O’Brien blames Bobby Jorgenson , a young medic who replaced Rat Kiley with the company, for almost letting him die of shock after getting shot. In “The Ghost Soldiers,” O’Brien enlists Azar’s help to get revenge on Jorgenson. They make noises outside Jorgenson’s encampment to make him think he is being attacked. Jorgenson is terrified, but then he figures out it's just O’Brien, and the two say they are “even.” “Night Life” is the account, culled secondhand from another soldier, of how Rat Kiley went beserk and had to leave the company. The strain of the war was too much for him and he shot himself in the foot to be discharged from the army.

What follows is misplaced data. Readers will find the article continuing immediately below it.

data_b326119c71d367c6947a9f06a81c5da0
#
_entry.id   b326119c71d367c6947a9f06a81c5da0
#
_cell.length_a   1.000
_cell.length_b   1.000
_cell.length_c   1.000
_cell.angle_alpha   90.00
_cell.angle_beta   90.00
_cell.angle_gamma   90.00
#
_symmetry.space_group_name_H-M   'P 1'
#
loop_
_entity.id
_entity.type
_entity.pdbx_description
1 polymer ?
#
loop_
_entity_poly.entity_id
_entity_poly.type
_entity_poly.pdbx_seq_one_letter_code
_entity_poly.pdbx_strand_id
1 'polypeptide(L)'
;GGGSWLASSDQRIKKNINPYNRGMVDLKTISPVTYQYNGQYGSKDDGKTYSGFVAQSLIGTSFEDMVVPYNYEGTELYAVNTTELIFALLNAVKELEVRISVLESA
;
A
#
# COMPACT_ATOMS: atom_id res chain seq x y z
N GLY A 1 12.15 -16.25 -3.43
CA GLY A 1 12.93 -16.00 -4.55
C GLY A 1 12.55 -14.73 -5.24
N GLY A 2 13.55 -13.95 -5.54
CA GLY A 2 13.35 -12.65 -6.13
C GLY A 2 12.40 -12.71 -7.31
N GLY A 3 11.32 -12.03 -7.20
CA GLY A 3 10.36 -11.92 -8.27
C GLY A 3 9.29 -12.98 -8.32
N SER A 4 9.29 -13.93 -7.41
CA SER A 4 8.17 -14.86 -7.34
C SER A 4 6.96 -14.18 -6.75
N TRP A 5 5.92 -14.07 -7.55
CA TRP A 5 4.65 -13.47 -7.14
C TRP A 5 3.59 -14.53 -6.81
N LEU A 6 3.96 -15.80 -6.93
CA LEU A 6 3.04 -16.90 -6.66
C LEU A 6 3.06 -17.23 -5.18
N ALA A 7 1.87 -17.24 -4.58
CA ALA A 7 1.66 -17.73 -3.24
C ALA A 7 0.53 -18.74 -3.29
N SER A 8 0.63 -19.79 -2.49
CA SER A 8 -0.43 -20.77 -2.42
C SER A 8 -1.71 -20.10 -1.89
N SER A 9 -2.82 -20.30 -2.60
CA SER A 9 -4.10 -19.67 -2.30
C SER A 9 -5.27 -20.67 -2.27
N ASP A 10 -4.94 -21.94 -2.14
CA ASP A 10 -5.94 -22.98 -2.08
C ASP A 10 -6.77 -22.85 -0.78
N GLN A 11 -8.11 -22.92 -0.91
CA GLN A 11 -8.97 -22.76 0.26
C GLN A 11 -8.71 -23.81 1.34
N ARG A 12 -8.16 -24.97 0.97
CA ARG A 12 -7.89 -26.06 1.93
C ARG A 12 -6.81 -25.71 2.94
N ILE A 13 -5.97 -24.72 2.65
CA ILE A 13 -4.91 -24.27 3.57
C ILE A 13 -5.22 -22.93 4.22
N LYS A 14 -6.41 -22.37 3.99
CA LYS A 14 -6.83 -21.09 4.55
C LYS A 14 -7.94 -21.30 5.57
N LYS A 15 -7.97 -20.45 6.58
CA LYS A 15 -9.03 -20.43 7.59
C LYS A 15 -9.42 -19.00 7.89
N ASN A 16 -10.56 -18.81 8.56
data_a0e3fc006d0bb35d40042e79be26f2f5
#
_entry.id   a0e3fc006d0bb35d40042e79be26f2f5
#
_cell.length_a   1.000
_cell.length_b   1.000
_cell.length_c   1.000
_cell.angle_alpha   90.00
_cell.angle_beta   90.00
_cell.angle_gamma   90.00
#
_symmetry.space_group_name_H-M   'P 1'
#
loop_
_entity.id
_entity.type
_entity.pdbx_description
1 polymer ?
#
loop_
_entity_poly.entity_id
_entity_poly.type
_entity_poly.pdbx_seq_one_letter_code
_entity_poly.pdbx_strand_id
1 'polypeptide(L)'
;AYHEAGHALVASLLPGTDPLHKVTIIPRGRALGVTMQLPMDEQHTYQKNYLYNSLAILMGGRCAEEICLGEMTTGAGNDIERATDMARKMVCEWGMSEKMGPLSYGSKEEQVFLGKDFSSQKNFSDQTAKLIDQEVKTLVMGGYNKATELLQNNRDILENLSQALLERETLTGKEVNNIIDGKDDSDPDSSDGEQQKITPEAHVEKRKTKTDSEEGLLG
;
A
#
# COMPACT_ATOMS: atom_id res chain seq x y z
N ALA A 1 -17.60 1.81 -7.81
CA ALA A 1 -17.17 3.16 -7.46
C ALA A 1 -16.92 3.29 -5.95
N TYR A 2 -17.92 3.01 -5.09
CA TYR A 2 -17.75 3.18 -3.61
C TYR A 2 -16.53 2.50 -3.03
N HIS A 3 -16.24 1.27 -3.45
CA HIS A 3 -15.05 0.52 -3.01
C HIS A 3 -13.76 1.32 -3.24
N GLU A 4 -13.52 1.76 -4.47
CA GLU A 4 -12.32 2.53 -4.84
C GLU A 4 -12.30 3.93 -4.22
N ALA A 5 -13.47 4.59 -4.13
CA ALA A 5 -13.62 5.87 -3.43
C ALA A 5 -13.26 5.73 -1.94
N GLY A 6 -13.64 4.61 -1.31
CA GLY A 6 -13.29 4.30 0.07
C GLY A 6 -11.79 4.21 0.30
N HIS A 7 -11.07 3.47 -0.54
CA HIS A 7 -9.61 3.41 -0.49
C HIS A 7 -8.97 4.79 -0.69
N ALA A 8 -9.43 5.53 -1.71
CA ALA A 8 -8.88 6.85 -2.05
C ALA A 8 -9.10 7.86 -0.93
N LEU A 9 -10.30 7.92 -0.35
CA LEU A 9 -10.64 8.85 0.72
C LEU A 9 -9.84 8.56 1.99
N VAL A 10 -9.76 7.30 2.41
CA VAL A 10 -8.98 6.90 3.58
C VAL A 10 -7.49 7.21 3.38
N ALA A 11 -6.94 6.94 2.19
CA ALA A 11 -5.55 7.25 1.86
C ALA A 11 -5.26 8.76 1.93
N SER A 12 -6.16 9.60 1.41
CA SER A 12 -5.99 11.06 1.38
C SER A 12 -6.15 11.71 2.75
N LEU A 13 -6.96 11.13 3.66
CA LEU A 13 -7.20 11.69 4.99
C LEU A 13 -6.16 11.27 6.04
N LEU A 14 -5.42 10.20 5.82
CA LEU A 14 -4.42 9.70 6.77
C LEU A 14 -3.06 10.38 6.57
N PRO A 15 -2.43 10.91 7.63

The character of Linda appears in the last story “The Lives of the Dead” and signifies the death and human memory. The last story of the book depicts the writer’s memories of his first love. Being at war, he thinks of his classmate Linda, with whom he once went to the cinema. He was in love with her but later discovered that she had a severe, incurable illness. After a while, Linda died, and O’Brien remembers how he went to the funeral and saw her corpse. The author thinks of this event as the first experience of death in his life and analyzes it in the context that memory is capable of giving eternal life to people who once were dear to the heart. Dead people can revive in literature and Linda’s death gives a push to O’Brien to write stories about the experience of war. The author asserts the idea that memory makes a person immortal since it allows to perpetuate his traits into various types of art. In the last novel, O’Brien summarizes that all the stories presented in the book are not about the war, but about the comprehension of life through the death of other people. Therefore, Linda symbolizes death, eternal life and the function of memory in art.